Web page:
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‘School supplies’ for Mom and Dad

Thrivent Financial for Lutherans uses fall theme to remind parents to think about the future

This back-to-school season, stock up on college funding advice. Back-to-school shopping season means big sales for retailers selling pencils, backpacks, clothes, and tech gadgets. Young parents know that as children get older, their back-to-school list grows with them. Eventually for many, that list will grow to include dorm necessities, textbooks and, yes, college tuition.
Parents, if blunt scissors and crayons are still on your child’s school supply list, now could be the right time to start planning your college funding strategy. Consider this list of “school supplies” to help you and your student prepare for college.

529 Plan

529 plans are a tax-deferred way for anyone to invest in a child’s education. These accounts are controlled by your state or by a manager your state has appointed. Anyone can establish a 529 savings plan naming anyone as a beneficiary. Investments may be used at any approved private or public school. Earnings in this account are tax-deferred until withdrawn, and distributions are exempt from federal and sometimes state taxes. Check with a financial professional in your area to find out how a 529 plan in your state could be helpful to your college funding strategy.

Custodial Account

This type of savings account allows you to build savings for any child, meaning grandparents, relatives, and friends could also set this up. While the child’s name is on the account, the adult custodian is responsible for overseeing it until the child turns the age of majority, usually 18, 21, or 25.
Custodial accounts can be used for any reason, meaning that, if your savings exceeds the amount needed for tuition, your child could use it for living expenses or save it for something else. Custodial accounts usually have tax savings benefits, as well.

Coverdell Account

The savings accrued in a Coverdell account can be used for approved expenses before your child goes to college, on K-12 expenses for students in private or public schools, as well as eligible post-secondary education expenses. A child can receive up to $2,000 annually in a Coverdell account until age 18.

Other types of accounts

* Trusts
Contact an attorney to see if a trust could be right for you. Trusts can be used for education and other purposes. Once the trust belongs to your child (usually at age 18), that money is no longer included in your taxable estate. Contributions to a trust have no minimum or maximum, and anyone can contribute.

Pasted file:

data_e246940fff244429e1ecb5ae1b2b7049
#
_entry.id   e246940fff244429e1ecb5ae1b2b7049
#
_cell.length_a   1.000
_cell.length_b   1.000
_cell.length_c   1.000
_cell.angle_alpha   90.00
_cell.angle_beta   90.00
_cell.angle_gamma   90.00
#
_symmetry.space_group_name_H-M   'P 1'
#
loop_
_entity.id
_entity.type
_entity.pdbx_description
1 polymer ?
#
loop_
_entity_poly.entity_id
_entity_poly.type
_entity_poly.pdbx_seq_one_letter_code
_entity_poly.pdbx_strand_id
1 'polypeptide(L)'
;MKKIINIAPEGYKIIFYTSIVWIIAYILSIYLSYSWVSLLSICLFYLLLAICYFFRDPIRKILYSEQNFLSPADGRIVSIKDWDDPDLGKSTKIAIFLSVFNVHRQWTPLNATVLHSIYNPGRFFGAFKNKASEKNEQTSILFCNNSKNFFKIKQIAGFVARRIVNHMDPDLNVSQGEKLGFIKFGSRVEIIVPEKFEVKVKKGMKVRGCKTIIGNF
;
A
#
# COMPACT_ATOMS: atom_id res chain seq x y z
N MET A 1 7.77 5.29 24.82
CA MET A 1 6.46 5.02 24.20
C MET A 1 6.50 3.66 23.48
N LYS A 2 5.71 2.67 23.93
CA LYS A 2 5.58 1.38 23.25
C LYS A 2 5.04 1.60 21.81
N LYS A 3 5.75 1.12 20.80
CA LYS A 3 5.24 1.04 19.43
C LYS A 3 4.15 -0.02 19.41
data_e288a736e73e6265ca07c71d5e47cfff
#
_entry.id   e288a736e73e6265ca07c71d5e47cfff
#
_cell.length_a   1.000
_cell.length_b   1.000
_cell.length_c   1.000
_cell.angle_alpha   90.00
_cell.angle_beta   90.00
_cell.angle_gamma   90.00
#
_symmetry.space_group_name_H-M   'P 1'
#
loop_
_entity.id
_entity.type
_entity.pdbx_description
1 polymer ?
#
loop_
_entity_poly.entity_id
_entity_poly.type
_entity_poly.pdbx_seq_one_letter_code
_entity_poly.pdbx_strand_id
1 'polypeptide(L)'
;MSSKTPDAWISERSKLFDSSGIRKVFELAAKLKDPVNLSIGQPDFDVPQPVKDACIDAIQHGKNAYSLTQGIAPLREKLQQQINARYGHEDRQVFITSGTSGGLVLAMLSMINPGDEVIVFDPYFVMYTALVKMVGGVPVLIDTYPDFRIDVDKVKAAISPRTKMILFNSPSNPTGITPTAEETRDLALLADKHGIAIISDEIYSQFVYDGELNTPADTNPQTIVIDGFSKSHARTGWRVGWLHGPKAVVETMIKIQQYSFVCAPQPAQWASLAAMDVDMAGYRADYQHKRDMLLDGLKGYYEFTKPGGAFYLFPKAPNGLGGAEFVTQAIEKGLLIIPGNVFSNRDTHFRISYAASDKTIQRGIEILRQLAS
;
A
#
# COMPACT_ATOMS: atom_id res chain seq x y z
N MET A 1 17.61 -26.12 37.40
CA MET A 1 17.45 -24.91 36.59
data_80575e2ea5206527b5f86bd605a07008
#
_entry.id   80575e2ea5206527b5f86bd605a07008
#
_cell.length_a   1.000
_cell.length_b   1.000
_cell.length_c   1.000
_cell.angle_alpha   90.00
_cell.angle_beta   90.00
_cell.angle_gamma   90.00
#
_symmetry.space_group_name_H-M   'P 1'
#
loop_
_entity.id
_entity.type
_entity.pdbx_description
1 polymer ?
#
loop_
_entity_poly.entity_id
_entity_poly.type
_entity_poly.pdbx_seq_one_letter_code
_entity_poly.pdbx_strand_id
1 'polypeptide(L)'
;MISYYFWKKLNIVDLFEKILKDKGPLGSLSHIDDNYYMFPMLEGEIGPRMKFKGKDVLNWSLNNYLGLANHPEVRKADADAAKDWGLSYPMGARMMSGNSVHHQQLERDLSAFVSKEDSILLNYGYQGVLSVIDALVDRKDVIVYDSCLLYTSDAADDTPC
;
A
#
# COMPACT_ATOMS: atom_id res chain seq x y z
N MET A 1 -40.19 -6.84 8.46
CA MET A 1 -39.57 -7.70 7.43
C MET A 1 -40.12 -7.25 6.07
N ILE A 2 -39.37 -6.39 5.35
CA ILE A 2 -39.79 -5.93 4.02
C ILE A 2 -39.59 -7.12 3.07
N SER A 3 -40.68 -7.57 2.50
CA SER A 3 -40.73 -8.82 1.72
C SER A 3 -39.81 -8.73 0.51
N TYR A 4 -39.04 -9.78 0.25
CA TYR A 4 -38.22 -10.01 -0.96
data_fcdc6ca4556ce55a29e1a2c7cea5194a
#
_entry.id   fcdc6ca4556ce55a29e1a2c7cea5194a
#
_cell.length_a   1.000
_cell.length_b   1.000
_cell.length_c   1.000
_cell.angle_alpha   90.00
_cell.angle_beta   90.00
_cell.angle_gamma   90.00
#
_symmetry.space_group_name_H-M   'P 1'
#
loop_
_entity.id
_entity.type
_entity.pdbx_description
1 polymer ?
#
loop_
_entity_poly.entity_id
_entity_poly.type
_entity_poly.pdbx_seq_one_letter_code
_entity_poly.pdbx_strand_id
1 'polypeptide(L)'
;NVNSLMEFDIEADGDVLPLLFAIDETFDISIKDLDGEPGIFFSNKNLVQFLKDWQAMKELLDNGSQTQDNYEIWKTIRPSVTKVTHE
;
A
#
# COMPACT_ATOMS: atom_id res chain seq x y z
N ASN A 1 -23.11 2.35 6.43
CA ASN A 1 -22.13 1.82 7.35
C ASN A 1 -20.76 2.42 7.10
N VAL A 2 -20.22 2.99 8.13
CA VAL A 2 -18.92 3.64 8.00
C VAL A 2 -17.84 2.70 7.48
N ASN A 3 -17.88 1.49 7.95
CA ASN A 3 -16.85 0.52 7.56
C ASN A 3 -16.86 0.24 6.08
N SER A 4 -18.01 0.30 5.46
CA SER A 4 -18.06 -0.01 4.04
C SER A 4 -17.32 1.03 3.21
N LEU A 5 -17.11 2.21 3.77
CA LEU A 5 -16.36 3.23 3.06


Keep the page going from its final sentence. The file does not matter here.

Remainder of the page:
* IRAs
While traditionally used for retirement savings, traditional and Roth IRAs allow the withdrawal of funds penalty-free if used for educational purposes. Contributions may be tax deductible and grow tax deferred until withdrawal. Contact a financial representative about using IRAs for college funding, as this could affect your retirement strategy and financial aid eligibility.
* Permanent Life Insurance
If something should happen to you, a permanent life insurance contract can help ensure that goals like education can be met, even if the unthinkable happens. In
addition, permanent life insurance contracts accumulate cash value that can be used during your lifetime. Visit for more information on types of life insurance to help you pay for college.
With so many options for college funding to choose from, selecting the best set of tools for a child can be difficult. A financial representative can help to decide which options are best to meet a particular family’s needs. Visit to contact a financial representative, learn more about college funding options, and even estimate needs using a College Savings Calculator.
College funding strategies, like back-to-school shopping, are all about preparation. Hop on the bus to financial preparation by starting or building your college funding strategy today!
Thrivent Financial for Lutherans is a not-for-profit, Fortune 500 financial services membership organization helping approximately 2.5 million members achieve financial security and give back to their communities. Thrivent Financial and its affiliates offer a broad range of financial products and services, including life insurance, annuities, mutual funds, disability income insurance, bank products and more.
As a not-for-profit organization, Thrivent Financial creates and supports national outreach programs and activities that help congregations, schools, charitable organizations and individuals in need. For more information, visit

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